A short episode on early medieval myths and medicine.
Today’s episode is a little short and because of that I will be releasing a full one this Saturday, so consider this a bonus. I just didn’t want to gloss over some last things about Merovingian society before it ends.
Medicine was a difficult practice in the early medieval period. Physicians worked on incomplete information and were very limited in their ability to cure their patients. Frankish physicians worked off of the four humors theory. Pioneered by the Ancient Greeks, the theory held that the human body was composed of four different liquids: blood, yellow bile, black bile and phlegm. A person was healthy when the humors were balanced and sickness appeared when they were out of balance. While this Greco-Roman idea dominated theoretical thinking about health, few Franks could read Greek and Latin medical texts. This ignorance actually worked in their favor, since the theory was bad to begin with. Instead, Frankish physicians were far more concerned with dieting regimens than the Romans and prescribed diets to regulate the body. They believed that fasting was supposed to cool the body, while meat and wine warmed it.
The most renowned physicians attached themselves to noble houses and wrote books on health. But these physicians were always in danger, since failure to save a noble could result in exile or murder, as in 580 when Queen Austrechild, wife of Guntram, was lying on her deathbed from plague and had her two physicians murdered. Doctors in our modern era command a great deal of respect and high pay, but physicians in the medieval period had little of either because of their inability to combat disease. Trust in medicine fell even farther when the Plague of Justinian hit in 541 and physicians had no response to the mass deaths.
Moreover, physicians had to compete with folk healers and priests. Folk healers used amulets, charms and traditional recipes to cure disease, all of which was condemned by the church as pagan, while priests claimed they had the power to cure diseases. Priests held that God gave them or their relics power to heal the sick through the laying on of hands, blessed oil and prayer. Before Louis Pasteur proved germ theory was correct in the 19th century, health was a mystery and physicians, priests and folk healers competed for domination of the medieval body.
Now, let’s talk about mythology. We really don’t know much about the traditional Frankish beliefs because they were mostly illiterate and what few things they wrote were destroyed for being pagan or simply lost to time. Since the Franks were a Germanic people it is probable that before they were Christianized they worshipped some variation of Odin & Thor. Like the Celts, they had holy forests and glens, and their gods were rooted in the world, unlike the Judeo-Christian god who transcends nature.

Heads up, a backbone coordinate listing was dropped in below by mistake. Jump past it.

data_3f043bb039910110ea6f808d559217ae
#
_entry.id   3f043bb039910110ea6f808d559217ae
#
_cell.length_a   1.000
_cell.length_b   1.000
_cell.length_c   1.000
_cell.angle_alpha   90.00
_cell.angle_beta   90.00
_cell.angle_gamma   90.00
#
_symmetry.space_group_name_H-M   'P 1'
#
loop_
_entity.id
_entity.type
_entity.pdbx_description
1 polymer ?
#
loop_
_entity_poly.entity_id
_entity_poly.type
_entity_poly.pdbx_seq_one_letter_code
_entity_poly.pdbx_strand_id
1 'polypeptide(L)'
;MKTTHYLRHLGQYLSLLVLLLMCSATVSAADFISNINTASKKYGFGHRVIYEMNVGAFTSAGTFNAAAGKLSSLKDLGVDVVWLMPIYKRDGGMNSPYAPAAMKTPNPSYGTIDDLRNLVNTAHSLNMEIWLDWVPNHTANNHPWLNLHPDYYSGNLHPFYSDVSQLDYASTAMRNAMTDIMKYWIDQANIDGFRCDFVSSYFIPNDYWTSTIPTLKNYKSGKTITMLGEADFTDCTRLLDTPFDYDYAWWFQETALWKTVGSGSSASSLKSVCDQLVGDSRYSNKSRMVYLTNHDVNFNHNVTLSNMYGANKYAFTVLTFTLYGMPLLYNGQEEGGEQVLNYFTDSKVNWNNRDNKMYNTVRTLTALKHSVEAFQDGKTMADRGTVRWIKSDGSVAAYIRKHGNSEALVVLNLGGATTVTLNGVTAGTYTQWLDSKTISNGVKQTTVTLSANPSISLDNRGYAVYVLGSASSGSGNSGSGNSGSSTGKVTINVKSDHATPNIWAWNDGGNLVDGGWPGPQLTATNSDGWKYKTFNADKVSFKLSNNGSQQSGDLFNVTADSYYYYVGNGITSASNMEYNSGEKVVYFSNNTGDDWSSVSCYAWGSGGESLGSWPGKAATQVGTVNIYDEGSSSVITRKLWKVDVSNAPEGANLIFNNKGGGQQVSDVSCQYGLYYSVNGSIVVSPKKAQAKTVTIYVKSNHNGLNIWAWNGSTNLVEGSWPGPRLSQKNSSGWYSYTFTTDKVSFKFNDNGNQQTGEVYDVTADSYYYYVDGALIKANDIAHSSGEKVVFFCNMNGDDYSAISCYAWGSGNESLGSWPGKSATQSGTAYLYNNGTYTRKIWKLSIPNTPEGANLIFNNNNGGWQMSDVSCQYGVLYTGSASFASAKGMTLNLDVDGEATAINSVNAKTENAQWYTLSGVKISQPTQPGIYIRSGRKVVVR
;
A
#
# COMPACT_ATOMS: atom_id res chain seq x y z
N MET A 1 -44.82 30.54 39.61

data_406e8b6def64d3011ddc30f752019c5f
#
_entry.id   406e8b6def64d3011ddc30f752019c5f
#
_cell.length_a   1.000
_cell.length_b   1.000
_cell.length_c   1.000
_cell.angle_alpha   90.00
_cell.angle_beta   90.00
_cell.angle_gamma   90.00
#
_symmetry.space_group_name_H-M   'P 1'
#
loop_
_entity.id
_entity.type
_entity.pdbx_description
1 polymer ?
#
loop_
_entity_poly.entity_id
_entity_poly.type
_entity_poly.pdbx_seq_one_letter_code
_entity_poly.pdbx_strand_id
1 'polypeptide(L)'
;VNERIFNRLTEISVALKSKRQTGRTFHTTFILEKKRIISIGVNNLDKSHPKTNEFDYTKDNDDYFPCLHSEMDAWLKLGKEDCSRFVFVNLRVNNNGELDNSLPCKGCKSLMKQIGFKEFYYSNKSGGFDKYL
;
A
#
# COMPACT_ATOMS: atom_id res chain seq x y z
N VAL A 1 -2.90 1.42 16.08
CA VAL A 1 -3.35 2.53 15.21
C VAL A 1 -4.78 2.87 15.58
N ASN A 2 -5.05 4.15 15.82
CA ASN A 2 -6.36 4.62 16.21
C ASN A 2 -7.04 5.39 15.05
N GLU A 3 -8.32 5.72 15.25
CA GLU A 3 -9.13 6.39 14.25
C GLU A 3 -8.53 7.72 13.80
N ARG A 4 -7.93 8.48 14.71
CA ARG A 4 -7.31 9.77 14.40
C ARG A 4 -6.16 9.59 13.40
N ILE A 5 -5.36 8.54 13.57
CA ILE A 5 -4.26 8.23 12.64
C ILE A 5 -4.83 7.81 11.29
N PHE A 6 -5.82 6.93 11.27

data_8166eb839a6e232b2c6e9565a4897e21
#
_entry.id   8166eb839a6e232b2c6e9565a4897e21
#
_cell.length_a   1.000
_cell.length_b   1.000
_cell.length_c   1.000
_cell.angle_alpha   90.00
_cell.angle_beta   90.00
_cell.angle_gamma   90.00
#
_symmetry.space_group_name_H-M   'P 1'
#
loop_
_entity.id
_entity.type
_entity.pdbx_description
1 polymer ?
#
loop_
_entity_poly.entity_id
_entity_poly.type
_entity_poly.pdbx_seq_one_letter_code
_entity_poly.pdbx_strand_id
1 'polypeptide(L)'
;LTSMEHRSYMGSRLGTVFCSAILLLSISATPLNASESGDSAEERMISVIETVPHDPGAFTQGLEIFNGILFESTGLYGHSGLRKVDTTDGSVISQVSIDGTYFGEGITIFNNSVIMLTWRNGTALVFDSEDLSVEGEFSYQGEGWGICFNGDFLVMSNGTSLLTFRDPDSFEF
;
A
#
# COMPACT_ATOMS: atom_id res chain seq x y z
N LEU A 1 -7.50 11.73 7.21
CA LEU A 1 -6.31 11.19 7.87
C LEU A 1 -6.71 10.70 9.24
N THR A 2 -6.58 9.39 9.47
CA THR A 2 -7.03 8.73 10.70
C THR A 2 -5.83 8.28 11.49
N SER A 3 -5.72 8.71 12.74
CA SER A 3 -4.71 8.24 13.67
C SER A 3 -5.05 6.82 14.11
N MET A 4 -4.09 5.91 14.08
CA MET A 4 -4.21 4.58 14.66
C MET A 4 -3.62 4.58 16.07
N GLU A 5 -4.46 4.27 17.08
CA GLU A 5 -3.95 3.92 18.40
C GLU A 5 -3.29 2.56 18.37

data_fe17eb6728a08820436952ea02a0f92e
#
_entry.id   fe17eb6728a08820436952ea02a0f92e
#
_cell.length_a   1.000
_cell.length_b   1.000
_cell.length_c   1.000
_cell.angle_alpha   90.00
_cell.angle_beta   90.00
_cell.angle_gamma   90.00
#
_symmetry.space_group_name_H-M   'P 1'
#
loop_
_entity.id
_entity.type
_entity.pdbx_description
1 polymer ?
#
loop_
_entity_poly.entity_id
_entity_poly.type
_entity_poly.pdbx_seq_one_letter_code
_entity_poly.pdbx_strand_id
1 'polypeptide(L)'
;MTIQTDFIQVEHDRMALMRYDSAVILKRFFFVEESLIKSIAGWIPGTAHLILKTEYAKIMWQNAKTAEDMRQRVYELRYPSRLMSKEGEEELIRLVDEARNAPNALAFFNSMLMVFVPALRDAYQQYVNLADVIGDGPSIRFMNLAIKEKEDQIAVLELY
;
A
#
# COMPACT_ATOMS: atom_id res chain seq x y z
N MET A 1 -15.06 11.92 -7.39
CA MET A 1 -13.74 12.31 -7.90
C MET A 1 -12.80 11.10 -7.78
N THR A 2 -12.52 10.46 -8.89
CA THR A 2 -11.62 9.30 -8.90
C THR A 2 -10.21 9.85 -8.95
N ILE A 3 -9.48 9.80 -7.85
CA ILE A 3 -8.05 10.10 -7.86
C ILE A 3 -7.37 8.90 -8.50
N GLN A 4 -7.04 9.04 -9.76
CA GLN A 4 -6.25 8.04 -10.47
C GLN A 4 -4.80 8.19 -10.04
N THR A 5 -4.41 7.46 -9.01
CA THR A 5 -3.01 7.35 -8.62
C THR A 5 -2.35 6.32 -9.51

When the Franks began settling within the Roman Empire they claimed they were descended from a group of Trojans who migrated northward after the fall of Troy. This would make them distant kin to Romans, since Roman legends held that they were also descended from Trojans fleeing the destruction of their city. Another interesting myth relates to the birth of Merovech, the semi-legendary founder of the Merovingian dynasty. According to the myth, Chlodio’s wife was swimming in the sea when a quinotaur, a half-bull, half-sea creature, impregnated her with Merovech…Which I suppose made him half human, one quarter bovine and one quarter fish. But while Merovech is always depicted as having a human body, this legend gave him supernatural origins and thus superhuman strength and destiny.
In the mid-6th century the Byzantine writer Procopius of Caesara claimed that the Franks controlled the Island of the Blessed, an island in the North Sea that Greek mythology claimed was the resting place of the dead. The Bretons had their own mythology but it’s difficult to discern when these myths took place. Some myths, like the legendary city of Ys, were set around this period but were written much later; and yes, I will be covering Breton legends when they come up. During the Frankish period the Bretons appeared to believe in morgen, water spirits that tempted sailors, only to drown them, much like the Greek sirens. Like their Celtic cousins in the British Isles, Bretons probably believed in fae creatures, such as elves, dwarves and fairies. It’s impossible to say how widespread these beliefs are, particularly because the church condemned them, but enough people passed down these stories which are now part of Breton local culture and identity.
Alright, that’s it for this mini-episode, this Saturday I’ll deliver a full one on the reigns of Clothar II and Dagobert.
Before France and Germany: The Creation and Transformation of the Merovingian World by Patrick Geary, 1988
The Franks by Edward James, 1988.